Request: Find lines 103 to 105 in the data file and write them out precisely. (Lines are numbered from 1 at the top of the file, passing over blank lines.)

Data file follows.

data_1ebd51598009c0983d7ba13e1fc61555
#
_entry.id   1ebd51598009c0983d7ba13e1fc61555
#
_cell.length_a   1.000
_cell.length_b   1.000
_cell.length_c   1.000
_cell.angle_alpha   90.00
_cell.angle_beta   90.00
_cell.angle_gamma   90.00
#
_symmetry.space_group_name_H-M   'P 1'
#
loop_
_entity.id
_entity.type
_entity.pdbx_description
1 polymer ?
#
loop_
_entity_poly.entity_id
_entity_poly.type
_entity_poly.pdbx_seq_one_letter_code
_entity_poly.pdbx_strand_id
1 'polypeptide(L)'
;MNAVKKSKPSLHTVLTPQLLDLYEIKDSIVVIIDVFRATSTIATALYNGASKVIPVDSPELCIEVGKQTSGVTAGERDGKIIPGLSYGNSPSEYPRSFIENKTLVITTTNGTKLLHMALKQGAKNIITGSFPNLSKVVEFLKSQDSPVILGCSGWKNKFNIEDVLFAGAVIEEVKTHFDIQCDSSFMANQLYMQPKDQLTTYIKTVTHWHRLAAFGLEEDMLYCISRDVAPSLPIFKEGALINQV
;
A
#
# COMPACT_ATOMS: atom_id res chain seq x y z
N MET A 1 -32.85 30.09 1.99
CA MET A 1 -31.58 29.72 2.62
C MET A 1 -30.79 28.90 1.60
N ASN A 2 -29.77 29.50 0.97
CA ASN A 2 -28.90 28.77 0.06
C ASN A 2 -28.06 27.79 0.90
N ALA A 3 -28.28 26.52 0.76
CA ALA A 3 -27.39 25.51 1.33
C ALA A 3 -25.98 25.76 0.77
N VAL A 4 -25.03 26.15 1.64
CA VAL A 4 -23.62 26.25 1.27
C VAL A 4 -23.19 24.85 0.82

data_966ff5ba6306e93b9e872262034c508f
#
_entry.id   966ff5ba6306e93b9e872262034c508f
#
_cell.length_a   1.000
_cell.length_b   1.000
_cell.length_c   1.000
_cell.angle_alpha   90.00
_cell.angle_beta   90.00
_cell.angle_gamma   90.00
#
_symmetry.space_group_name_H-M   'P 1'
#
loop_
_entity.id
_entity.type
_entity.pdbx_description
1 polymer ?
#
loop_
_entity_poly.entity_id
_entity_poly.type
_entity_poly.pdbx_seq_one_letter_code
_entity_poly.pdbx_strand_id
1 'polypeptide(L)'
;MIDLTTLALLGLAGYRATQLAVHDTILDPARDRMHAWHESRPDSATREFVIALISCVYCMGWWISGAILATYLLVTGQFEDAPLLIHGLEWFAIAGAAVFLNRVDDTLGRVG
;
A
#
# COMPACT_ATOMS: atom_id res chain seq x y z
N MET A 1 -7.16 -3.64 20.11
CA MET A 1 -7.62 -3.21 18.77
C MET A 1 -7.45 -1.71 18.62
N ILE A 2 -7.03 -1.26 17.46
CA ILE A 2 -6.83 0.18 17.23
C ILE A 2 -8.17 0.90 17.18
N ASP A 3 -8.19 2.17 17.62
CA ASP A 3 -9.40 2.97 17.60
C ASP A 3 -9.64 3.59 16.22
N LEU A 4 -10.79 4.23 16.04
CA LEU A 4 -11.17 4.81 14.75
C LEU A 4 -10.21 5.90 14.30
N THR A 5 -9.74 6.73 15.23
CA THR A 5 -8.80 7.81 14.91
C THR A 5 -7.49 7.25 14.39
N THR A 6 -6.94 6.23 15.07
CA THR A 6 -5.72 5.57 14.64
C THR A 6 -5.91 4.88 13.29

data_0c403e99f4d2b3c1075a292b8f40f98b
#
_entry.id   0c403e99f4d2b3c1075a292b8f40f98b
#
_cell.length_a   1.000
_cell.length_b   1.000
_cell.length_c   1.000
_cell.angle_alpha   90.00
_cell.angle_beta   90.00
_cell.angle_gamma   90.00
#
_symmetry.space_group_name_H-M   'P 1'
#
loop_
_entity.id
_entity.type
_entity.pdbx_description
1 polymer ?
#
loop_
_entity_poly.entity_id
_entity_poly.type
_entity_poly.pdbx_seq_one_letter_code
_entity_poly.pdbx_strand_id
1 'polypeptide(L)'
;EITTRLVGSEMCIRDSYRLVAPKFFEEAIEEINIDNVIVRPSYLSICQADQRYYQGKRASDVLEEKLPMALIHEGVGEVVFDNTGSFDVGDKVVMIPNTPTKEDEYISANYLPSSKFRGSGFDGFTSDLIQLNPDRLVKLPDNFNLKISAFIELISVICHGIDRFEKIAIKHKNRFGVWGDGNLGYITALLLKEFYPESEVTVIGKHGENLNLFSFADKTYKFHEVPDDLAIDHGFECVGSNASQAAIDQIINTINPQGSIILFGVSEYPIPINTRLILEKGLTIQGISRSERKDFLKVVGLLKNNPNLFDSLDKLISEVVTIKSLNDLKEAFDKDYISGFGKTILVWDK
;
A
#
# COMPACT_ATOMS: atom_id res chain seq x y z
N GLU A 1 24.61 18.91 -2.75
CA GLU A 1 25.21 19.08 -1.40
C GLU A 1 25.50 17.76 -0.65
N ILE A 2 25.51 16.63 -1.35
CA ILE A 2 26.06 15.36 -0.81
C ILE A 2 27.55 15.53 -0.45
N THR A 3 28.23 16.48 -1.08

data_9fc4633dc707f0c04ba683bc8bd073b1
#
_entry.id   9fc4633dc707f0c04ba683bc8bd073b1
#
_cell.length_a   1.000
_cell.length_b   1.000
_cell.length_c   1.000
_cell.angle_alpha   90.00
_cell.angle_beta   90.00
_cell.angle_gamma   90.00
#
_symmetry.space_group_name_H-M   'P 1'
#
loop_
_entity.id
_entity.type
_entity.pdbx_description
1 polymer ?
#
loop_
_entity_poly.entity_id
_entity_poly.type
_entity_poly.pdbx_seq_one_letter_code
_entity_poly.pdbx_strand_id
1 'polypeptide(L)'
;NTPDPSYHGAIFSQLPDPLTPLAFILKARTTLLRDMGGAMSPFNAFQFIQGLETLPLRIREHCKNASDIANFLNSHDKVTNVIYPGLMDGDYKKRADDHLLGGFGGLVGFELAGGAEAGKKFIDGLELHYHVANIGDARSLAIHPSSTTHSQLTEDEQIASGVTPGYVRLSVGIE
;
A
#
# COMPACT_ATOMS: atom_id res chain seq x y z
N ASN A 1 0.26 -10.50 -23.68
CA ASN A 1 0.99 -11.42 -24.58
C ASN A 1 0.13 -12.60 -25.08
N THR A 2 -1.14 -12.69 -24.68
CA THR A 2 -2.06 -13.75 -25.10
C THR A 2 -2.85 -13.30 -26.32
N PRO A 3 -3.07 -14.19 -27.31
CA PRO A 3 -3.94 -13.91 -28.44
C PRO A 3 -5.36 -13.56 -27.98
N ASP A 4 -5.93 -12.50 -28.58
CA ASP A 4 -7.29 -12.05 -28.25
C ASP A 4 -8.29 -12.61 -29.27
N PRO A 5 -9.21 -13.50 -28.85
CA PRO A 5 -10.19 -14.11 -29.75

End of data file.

#
loop_
_entity.id